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68 PROFESSIONAL DEVELOPMENT OF SCIENCE TEACHERS vidual-teacher professional development in having the initial goal of reaching all the teachers in a unit at once, not just selected individuals. Some current systemwide efforts began by focusing on all teachers in an elementary school in a hands-on, science-based program of professional develop- ment. Ultimately, students engage in learning scientific concepts by doing ex- periments themselves. Other systemic efforts focus on engaging all teachers in a school's biology department, then expanding to include the entire science depart- ment, then the whole school, and eventually the whole school district. A well-prepared program plan must show direct benefits to the students so that they and their parents will become advocates and must show benefits to the school as a whole, not just individual teachers. Support can be achieved by open participation in planning and a willingness to share the credit so that all in- volved students, parents, teachers, scientists, and administrators feel owner- ship and are empowered by the new program. Such cooperation takes time to develop and often is difficult to achieve. Although some successful programs have begun as "end runs" around the system, eventually the cooperation of all parties is required for systemwide change. Several characteristics of professional-development programs have success- fully supported systemic change and are in keeping with the characteristics of effective programs described in Chapter 2: · There was a substantial commitment to the long-term professional devel- opment of all science teachers. Program developers, administrators, and teach- ers all recognize that good science teaching at all levels depends on sustained professional development of all teachers. The systemic program evolved gradually. The program has affected and involved all segments of the educational community. Existing programs in a school or district are reorganized to support the institutionalization of a new program, and all administrative levels of the school district know about and are involved in the program. The new program is recognized as a regular part of the educational landscape and is protected from the political ups and downs of any school district (for example, the program's implementation becomes a line item in the local school budget). The processes of science are emphasized, in addition to scientific con- tent. In our experience, the most important reform needed is to change how teachers teach science so that student learning can be improved. We believe that changes in attitudes and teaching strategies can be the most powerful agent for systemic change. Although we acknowledge that scientific content has an essen- tial role in K-12 science education, we believe that content alone cannot drive good teaching. Systemwide change requires both changing how science is taught and involving administrators, teachers, and students in the process of change. That view contrasts markedly with the current K-12 system, in which science is primarily fact-laden and workbook-driven. .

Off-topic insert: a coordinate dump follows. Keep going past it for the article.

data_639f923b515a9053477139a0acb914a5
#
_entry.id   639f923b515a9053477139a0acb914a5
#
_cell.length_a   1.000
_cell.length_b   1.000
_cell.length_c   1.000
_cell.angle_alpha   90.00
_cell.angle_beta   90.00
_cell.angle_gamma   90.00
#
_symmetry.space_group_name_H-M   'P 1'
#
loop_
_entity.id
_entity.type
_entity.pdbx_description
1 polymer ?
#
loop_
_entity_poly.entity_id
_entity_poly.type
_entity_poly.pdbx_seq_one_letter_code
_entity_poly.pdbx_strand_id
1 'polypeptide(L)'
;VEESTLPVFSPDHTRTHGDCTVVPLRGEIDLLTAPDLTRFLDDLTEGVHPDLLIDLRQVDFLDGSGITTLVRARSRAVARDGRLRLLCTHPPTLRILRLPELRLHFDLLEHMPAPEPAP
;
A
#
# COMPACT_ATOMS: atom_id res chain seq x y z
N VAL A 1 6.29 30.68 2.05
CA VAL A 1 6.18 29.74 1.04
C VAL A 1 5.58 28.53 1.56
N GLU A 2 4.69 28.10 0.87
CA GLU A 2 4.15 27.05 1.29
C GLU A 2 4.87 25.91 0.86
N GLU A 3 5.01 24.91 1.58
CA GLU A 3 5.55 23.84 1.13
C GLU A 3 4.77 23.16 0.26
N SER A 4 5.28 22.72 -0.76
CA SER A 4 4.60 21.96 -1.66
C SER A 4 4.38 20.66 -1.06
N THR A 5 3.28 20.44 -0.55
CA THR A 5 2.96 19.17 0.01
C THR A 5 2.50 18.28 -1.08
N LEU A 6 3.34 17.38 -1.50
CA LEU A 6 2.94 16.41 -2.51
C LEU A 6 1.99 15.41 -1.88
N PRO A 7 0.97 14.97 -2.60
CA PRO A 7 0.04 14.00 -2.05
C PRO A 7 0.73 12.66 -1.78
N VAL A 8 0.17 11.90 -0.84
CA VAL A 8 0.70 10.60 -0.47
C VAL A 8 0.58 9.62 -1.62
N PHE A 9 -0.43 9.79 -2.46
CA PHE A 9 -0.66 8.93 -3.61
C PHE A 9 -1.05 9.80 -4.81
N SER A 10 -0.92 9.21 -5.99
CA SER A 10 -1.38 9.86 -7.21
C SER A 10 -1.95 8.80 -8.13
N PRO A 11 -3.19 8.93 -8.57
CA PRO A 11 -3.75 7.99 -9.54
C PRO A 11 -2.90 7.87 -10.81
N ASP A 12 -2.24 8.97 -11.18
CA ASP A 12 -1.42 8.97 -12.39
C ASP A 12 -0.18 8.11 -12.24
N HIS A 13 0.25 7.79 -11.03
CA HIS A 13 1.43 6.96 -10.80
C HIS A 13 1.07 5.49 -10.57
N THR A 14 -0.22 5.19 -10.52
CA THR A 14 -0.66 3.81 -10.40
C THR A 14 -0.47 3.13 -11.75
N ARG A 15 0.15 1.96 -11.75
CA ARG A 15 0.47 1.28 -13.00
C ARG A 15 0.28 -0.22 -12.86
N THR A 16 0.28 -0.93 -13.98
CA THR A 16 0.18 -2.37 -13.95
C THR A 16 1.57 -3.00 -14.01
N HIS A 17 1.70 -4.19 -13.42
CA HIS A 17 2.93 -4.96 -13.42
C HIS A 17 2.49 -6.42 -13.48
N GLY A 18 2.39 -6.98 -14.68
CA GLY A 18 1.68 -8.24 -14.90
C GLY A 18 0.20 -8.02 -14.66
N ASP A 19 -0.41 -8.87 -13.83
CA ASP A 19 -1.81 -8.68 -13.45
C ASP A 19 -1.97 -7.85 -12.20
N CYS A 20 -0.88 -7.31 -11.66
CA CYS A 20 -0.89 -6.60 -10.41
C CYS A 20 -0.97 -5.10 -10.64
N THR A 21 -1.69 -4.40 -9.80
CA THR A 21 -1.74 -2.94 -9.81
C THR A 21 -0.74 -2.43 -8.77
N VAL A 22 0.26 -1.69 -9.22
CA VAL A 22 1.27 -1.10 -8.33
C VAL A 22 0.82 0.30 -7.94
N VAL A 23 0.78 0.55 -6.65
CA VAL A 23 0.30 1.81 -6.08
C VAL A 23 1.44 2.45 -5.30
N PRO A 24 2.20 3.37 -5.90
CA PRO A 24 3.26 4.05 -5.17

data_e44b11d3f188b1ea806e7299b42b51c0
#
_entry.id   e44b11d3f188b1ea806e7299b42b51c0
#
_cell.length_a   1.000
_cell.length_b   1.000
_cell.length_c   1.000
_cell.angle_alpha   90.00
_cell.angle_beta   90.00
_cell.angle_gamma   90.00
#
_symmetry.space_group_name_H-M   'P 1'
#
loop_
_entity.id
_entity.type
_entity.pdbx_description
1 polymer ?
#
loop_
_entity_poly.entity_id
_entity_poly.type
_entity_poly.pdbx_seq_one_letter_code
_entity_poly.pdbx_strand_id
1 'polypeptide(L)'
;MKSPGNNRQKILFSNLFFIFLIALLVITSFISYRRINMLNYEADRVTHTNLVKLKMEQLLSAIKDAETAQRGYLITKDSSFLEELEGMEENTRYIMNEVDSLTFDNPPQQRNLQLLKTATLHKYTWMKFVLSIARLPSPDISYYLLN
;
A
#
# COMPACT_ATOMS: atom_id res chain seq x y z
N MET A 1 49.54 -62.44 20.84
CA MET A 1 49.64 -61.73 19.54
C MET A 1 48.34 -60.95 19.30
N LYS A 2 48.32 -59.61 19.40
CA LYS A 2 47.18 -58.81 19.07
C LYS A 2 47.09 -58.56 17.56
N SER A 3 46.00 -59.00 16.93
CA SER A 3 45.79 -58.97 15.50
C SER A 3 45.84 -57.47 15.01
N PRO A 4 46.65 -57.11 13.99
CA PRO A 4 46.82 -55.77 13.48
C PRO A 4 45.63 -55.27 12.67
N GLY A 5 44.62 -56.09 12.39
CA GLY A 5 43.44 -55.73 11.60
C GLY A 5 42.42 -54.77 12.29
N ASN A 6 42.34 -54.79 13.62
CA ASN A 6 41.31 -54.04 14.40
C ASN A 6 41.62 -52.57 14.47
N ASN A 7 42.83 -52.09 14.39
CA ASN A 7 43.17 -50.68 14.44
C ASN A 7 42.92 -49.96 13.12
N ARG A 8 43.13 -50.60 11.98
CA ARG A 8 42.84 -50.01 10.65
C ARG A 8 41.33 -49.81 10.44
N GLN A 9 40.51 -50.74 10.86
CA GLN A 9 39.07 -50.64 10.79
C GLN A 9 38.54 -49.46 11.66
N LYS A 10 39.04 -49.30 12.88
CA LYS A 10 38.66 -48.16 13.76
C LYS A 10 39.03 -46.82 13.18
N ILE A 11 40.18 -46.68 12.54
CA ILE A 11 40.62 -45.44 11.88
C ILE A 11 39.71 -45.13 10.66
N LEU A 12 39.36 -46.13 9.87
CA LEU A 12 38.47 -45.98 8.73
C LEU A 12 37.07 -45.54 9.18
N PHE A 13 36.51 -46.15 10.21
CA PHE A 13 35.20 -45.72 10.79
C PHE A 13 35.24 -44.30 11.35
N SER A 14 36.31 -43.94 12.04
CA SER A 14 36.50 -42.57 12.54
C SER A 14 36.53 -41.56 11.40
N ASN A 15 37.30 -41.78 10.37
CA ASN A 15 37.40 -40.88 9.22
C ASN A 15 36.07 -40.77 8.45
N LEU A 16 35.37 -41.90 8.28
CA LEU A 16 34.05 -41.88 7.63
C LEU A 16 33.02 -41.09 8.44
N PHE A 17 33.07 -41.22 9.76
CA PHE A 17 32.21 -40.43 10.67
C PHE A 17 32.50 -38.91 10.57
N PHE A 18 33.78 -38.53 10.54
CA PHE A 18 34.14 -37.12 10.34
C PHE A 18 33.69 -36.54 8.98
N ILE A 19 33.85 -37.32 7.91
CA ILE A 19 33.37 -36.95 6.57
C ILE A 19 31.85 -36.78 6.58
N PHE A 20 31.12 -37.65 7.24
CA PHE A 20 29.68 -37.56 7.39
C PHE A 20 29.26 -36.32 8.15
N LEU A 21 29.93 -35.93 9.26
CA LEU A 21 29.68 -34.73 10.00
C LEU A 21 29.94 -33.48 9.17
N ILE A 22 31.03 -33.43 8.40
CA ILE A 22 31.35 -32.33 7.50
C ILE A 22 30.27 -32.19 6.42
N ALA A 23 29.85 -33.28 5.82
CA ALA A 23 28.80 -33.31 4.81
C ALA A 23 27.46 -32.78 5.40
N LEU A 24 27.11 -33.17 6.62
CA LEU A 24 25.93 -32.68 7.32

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PROFESSIONAL DEVELOPMENT AND SCIENCE-EDUCATION REFORM 69 · The school system supports the materials necessary for good science teaching. Systemic change in science education cannot be accomplished only through professional development. Good science teaching requires good materi- als for teachers and students and support of the materials by the school district. If individual teachers must arrange for materials, it is less likely that a new curricu- lum will be taught. . Program developers change their ideas to accommodate what has been learned in the process of implementing the program. · School personnel support policies and procedures that encourage cur- riculum enhancement. Successful programs have the "buy-in" of teachers, scien- tists, administrators, parents, and industry. . The program works toward becoming self-sustaining and independent of the initial program developers. When properly constructed, systemic programs can become self-sustaining. If a program has been accepted by the school system and its teachers, administrators, students, and parents, it will be sustained. One clear measure of success of a program is that the program becomes independent of its initiators. · Science is coordinated with other disciplines. Good science teaching will be accomplished when it is connected to other subjects. Science, after all, is a process applied to a particular subject. The process which includes critical thinking, observation, evaluation, and reproduction applies well to all subjects. As in all our descriptions of effective reform programs, the participants must get to know each other and respect each other's varied talents and cultures. The radical description in the accompanying box dramatizes this.